woman on laptop with credit card

How Often Does Your Credit Score Update?

Most businesses report information to the credit bureaus every 30 to 45 days. Each on-time payment you make may barely affect your score, while a missed payment can have a significant effect.

But how often does your credit score update? Let’s find that answer, and learn how to keep an eye on your credit history and credit score.

Recommended: How to Build Credit Over Time

When Do Credit Reports Update?

Whenever consumers take some sort of action relating to their credit, their score, usually a number between 300 and 850, will fluctuate.

For instance, if they apply for a loan or miss a credit card payment, their score could change.

There is no set date for a credit score update because a lender or creditor may send information to the three main credit bureaus at different times: Experian one day, Equifax five days after that, and TransUnion a week later.

An update, though, will occur at least every 45 days.

Rather than constantly checking for updates, you might want to focus on long-term goals like paying off debt, always sending payments on time, and ensuring that your scores are going in an upward direction.

Recommended: Which Credit Bureau Is Used Most?

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Track your credit score for free. Sign up and get $10 in reward points.*


What Is a Good Credit Score?

Lenders most often use FICO® Score, but the credit bureaus introduced the VantageScore® in 2006 to provide a score that was more consistent among the three credit agencies.

This is how the FICO Score 8 and the latest VantageScore models break down:

FICO

VantageScore

Exceptional
800-850
Excellent
781-850
Very Good
740-799
Good
661-780
Good
670-739
Fair
601-660
Fair
580-669
Poor
500-600
Poor
300-579
Very Poor
300-499

People with high scores typically have access to higher lines of credit and lower interest rates. Those with low credit scores may not be approved for certain credit cards and loans. And if approved for, say, a mortgage, they will usually pay a much higher mortgage interest rate.

(That said, a conventional mortgage lender is free to set its own requirements when it comes to credit scores. Government-backed loans still have credit score requirements, even if they’re lower.)

How to Check a Credit Report

Under federal law, consumers are entitled to one free copy of their credit report every 12 months from each of the main credit reporting agencies, TransUnion, Experian, and Equifax.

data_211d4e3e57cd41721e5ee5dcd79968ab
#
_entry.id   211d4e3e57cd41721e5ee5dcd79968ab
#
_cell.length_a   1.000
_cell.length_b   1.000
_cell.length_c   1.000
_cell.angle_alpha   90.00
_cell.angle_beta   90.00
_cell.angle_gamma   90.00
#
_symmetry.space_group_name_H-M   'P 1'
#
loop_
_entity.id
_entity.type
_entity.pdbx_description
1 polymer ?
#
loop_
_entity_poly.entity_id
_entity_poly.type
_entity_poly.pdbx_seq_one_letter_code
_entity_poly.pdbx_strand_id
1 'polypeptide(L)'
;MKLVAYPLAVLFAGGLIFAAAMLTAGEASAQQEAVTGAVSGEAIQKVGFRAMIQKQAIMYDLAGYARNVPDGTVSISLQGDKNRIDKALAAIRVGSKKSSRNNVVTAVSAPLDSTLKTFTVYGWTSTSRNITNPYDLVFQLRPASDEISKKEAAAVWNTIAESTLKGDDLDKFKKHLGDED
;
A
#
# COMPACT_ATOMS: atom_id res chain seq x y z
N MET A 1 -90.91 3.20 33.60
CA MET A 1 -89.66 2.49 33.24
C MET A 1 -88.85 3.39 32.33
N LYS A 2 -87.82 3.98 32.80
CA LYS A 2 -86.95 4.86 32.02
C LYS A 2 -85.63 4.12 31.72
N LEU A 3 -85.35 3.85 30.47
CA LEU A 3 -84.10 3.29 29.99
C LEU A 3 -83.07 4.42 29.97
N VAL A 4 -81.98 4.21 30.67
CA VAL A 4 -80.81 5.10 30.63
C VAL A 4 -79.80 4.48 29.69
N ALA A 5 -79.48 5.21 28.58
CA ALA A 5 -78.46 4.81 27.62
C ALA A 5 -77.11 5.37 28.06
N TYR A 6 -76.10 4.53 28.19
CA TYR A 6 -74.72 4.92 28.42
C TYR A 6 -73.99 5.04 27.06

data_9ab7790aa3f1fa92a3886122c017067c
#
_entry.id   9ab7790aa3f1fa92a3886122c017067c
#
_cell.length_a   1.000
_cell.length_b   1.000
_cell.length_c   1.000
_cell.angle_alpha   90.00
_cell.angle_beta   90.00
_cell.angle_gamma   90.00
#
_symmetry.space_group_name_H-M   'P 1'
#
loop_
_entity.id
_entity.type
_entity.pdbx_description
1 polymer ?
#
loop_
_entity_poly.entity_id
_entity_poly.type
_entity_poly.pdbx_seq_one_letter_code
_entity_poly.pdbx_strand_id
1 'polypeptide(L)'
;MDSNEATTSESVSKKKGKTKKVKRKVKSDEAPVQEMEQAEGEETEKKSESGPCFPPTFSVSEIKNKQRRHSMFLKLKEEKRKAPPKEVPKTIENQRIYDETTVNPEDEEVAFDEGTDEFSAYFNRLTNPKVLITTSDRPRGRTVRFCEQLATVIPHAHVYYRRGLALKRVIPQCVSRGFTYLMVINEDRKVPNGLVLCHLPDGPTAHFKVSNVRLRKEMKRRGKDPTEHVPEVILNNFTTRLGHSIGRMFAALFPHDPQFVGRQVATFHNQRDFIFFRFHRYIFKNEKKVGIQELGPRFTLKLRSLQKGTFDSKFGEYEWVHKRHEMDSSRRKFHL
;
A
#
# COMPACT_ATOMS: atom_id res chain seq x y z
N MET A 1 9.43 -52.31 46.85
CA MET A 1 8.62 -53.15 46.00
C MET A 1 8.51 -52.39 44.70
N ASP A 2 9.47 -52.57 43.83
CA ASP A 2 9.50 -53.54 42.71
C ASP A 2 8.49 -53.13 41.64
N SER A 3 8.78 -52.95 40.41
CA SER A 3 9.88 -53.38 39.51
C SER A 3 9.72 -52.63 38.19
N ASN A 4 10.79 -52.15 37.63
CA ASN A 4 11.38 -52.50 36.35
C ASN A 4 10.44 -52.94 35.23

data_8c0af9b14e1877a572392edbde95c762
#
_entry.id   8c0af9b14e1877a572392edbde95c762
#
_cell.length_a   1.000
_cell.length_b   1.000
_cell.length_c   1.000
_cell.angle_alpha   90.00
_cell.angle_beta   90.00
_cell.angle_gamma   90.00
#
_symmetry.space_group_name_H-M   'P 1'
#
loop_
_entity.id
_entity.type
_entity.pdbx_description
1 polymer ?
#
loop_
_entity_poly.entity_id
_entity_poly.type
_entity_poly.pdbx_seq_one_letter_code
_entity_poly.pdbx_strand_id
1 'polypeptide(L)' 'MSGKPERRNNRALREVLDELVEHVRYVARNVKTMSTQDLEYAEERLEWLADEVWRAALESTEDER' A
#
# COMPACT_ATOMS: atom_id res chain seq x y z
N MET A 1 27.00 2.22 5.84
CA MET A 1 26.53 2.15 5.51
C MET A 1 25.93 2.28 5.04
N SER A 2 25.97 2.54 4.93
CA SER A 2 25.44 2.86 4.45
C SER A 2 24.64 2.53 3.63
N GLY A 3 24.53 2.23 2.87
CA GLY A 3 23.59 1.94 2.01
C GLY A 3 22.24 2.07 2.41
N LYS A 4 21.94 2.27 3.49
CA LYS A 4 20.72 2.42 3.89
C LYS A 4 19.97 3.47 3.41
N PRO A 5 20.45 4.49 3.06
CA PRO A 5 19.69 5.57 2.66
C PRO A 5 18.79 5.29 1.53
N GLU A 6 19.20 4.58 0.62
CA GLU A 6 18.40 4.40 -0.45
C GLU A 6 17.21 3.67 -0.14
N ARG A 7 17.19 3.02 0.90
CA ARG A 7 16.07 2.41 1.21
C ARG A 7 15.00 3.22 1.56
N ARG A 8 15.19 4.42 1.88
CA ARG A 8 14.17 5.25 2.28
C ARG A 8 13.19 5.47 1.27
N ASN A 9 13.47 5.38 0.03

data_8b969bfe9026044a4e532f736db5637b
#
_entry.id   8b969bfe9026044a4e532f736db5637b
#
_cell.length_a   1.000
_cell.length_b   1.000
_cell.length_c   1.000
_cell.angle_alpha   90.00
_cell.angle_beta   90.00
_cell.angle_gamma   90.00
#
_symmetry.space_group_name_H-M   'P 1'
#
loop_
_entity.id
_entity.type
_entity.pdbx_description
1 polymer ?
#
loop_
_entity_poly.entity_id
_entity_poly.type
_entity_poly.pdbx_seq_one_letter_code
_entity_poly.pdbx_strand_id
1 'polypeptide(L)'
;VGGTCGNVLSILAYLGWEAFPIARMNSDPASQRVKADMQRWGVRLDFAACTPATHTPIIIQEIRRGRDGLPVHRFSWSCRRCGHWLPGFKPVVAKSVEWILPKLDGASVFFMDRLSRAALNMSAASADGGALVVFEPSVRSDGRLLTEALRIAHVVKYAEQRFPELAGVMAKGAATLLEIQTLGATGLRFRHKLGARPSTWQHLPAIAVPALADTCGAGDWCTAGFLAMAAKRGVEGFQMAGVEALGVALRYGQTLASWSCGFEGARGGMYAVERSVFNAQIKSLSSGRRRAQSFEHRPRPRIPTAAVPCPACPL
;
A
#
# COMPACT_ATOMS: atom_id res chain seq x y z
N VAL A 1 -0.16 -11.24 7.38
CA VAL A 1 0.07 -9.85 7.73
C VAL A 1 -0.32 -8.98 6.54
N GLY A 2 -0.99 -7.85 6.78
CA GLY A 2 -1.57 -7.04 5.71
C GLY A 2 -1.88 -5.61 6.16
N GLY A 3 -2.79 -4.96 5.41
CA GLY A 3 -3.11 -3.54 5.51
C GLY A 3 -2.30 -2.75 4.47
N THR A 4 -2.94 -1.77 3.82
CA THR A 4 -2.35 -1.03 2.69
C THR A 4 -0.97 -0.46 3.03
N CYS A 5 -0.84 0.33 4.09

AnnualCreditReport.com is the only authorized website for free credit reports, according to the Federal Trade Commission.

Consumers can also call 1-877-322-8228 and provide their name, address, Social Security number, and date of birth to verify their identity.

If you want to check your credit history more than once a year, you can ask one or all three credit reporting bureaus, for a small charge, for another copy.

Why check your credit report periodically? Mainly:

•   To make sure the information is accurate and up to date before you apply for a car or home loan, buy insurance, or apply for a job.
•   To help guard against identity theft.

Recommended: How To Read A Credit Report

How to Check a Credit Score

The free annual credit reports do not include your credit score — or more accurately, scores. Your credit score from each of the credit bureaus will vary based on the information each has. Lenders also use slightly different credit scores for different kinds of loans.

How to get your credit scores then? Here are a few ways:

•   Buy a score directly from the credit reporting companies or from myfico.com.
•   Look at a loan statement or a credit card statement. Some financial companies provide credit scores for customers as a perk.
•   Use a credit score checker. Some services give consumers access to their credit scores but charge for premium services like checking a score daily. Other sites may require that you sign up for a credit monitoring service with a monthly subscription fee in order to get your “free” score.
•   Sign up for an app like SoFi, which provides free weekly updates on your credit score and tracks all of your money in one place.

When signing up for credit score checking websites, it’s important for consumers to look at the terms of service and ensure they’re not being charged for premium services they do not want.

Also, it’s best to avoid an “educational” credit score vs. a score that a lender would use. For some, there will be a meaningful difference, the Consumer Financial Protection Bureau says.

What Makes Up a Credit Score?

Learning about what factors make up a credit score can help consumers raise their scores. Main factors that contribute to the score, in order:

•  Payment history (35-40%)
•  Credit utilization
•  Length of credit history
•  New credit
•  Credit mix

In terms of payment history, the most important factor when calculating a score, it’s critical to always repay debts on time.

The credit utilization ratio is the amount that is owed in relation to how much credit a person has overall. Keeping your credit utilization ratio below 30% is commonly recommended.